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The event, in Alexandra earlier this month, featured parallel presentations from a string of companies and organisations with products, services, and – in the case of Otago Regional Council – regulations, which are set to change the way we farm.
“I’ve been pleasantly surprised by the turnout,” BLNZ central South Island extension manager Aaron Meikle told Rural News. “Both seminars have been busy all day. I’d suggest there’s been well over a 100 people come through during the day.”
A breakout area of trade displays allowed visitors to quiz exhibitors and presenters one-to-one outside the seminar sessions.
TracMap’s Colin Brown was talking about how GPS systems can improve accuracy of, say, positioning break fences, irrigation, spray and fertiliser applications.
At a basic level, the systems provide traceability of applications but the real production gains come by varying inputs to match environmental limitations such as topography and soil characteristics.
“There are systems available now that allow you to put different amounts of fertiliser on different parts of a paddock or block depending on the slope and contour.”
With a combination of common sense and targeted soil sampling a map of the farm can be compiled online showing what rates of which fertilisers need to go where. The fertiliser contractor downloads that into his machine, be it truck, helicopter or aeroplane, and it automatically adjusts rates as it traverses the country.
“You can get 30% more grass from the same amount of fertiliser, and the added benefit is you’re only applying enough fertiliser to match need. You do it for productivity gains and cost savings but you actually get an improved environment as a consequence.”
As a general rule, stock camps won’t require any fertiliser, gentle slopes that are grazed and get manure deposited will require maintenance applications, while steep country that gets regularly grazed but receives no dung or urine will need double the dressing. “Until now most hill country farmers have put the same rate across the lot.”
The afternoon opened with a drone demonstration by AbacusBio using a Bott belonging to Southland farmers’ son Mark Gardyne, who’s making a business out of flying the Bott over farms and other infrastructure which needs checking.
Gardyne’s dad, Neil, explained that on his farm using the drone to monitor stock, water troughs and other things has cut four-wheeler use 20%, not to mention the benefit of getting onto problems sooner.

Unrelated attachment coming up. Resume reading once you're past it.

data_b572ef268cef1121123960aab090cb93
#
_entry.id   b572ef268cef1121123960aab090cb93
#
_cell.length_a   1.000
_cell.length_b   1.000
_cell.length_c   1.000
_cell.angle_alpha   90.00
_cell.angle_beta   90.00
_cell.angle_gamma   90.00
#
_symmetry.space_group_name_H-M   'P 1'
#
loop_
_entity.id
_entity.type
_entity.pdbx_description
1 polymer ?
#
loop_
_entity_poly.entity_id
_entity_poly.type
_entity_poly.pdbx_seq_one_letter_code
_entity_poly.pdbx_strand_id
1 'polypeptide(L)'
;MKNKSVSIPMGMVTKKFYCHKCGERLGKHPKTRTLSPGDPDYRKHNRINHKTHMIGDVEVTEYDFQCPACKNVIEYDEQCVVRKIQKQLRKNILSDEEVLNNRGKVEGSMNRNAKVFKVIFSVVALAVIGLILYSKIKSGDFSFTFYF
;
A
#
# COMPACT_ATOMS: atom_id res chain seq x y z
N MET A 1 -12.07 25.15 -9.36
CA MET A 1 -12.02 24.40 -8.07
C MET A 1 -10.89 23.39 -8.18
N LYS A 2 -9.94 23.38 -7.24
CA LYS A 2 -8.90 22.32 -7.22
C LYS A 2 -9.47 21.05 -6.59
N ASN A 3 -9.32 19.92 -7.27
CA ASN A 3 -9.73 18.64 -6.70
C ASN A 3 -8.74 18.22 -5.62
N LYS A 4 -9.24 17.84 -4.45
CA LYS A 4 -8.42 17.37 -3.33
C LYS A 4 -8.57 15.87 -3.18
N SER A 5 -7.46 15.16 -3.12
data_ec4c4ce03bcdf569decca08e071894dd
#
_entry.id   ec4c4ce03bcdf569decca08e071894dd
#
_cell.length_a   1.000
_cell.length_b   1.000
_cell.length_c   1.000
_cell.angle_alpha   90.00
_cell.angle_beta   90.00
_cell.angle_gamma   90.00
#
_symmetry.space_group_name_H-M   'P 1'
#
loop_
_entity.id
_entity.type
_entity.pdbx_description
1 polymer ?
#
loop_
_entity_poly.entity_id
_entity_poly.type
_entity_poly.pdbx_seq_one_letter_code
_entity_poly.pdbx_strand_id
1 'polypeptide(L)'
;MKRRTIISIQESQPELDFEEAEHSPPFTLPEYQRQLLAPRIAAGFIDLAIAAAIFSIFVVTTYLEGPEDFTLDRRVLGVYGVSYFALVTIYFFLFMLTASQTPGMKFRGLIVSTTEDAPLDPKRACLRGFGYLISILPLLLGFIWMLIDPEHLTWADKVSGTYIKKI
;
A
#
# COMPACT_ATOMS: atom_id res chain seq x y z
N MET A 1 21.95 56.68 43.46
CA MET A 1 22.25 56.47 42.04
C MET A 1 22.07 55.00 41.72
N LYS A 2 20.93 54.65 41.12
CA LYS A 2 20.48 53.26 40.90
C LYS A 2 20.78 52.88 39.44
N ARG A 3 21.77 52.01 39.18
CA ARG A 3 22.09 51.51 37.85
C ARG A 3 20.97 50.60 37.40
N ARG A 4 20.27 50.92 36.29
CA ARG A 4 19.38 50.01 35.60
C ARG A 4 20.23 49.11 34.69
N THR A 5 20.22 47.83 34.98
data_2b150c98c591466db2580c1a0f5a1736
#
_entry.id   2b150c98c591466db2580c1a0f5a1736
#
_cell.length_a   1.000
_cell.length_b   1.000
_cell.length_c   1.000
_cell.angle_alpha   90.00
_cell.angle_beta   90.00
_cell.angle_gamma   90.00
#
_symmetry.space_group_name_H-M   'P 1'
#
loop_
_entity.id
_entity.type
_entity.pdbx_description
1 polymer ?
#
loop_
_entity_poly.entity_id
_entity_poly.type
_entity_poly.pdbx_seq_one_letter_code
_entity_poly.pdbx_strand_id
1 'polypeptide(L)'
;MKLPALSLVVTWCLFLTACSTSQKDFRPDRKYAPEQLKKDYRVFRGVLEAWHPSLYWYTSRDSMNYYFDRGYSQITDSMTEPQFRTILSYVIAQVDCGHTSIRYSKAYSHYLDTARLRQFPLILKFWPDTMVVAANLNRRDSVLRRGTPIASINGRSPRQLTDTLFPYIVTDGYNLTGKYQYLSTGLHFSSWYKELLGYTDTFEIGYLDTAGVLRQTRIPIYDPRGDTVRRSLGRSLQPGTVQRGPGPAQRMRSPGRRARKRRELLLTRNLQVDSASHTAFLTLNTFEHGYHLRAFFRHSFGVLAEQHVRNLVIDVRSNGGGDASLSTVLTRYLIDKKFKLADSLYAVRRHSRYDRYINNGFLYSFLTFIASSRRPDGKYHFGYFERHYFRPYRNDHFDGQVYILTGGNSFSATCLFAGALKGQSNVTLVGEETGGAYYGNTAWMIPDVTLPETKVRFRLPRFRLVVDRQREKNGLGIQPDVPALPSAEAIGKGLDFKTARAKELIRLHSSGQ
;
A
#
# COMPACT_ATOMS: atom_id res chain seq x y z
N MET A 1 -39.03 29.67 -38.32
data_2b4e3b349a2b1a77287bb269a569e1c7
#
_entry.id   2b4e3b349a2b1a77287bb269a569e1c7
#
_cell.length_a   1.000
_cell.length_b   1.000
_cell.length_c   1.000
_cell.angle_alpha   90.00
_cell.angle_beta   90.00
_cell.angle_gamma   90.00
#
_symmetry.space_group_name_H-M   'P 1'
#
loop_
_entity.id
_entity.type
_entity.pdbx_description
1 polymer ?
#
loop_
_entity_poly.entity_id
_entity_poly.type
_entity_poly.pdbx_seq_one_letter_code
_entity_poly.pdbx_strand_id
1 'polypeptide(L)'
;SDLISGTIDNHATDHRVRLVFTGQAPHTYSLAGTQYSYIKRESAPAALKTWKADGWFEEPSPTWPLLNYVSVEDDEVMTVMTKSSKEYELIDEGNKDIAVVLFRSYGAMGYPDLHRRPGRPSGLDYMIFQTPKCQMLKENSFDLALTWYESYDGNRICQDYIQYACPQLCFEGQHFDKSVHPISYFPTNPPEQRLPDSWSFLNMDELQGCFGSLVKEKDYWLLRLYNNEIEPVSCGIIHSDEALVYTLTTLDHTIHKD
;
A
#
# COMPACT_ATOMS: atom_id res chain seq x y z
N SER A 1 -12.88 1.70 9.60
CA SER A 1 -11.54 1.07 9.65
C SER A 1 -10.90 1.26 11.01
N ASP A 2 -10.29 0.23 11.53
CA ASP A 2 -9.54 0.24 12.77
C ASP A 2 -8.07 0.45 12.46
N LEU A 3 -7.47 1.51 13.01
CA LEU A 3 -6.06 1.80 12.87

AbacusBio is working with the Bott in a Beef + Lamb New Zealand demonstration farm project with the goal of using the images it generates – live feed or recorded to computer for future use – to count stock.
Gardyne believes that’s just around the corner, but another objective, drymatter assessments from the air, is probably still two or three years away.
In contrast, variable rate irrigation has been available for several years now, making for more efficient management of soil water, and as a consequence, nutrients, as Precision Irrigation, AgriOptics and Hydroservices explained.
Also in the nutrient management space Otago Regional Council’s Bruce Monaghan followed up a presentation on Overseer by outlining what the council’s Plan Variation 6A will mean for farmers in the region.
“By 2020 all properties will need to make sure they are meeting these [nutrient loss] levels,” he said of the three nitrogen loss tiers ORC has set: 30kgN/ha for most of the region; 20kgN/ha in certain sensitive catchments and 15kgN/ha around the main lakes.
Other presentations covered the two fertiliser cooperatives’ farm mapping and recording systems: Smartmaps in the case of Ravensdown and AgHub from Ballance Agrinutrients. Canterbury-based VantagePoint Solutions, Farmax and iAgri were also talking about the latest farm management software, as were MYOB and ICL Chartered Accountants, but from a farm accounting perspective.
The farm management packages with meat company involvement – Farm IQ (Silver Fern Farms) and Alliance’s Hoofprint – were also on the agenda, as were BLNZ’s own benchmarking services.
Zoetis talked DNA parentage checks and gene marker technology, while Techion Group used the event to unveil a new concept in worm management.
Meikle told Rural News he believes use of the various technologies is reaching a “tipping point” with improving internet connections and increasing smartphone use facilitating uptake. Environmental regulations rolling out around the regions are another driver, particularly for mapping systems, he added.
• More on Techion’s groundbreaking worm management development in Animal Health, p33.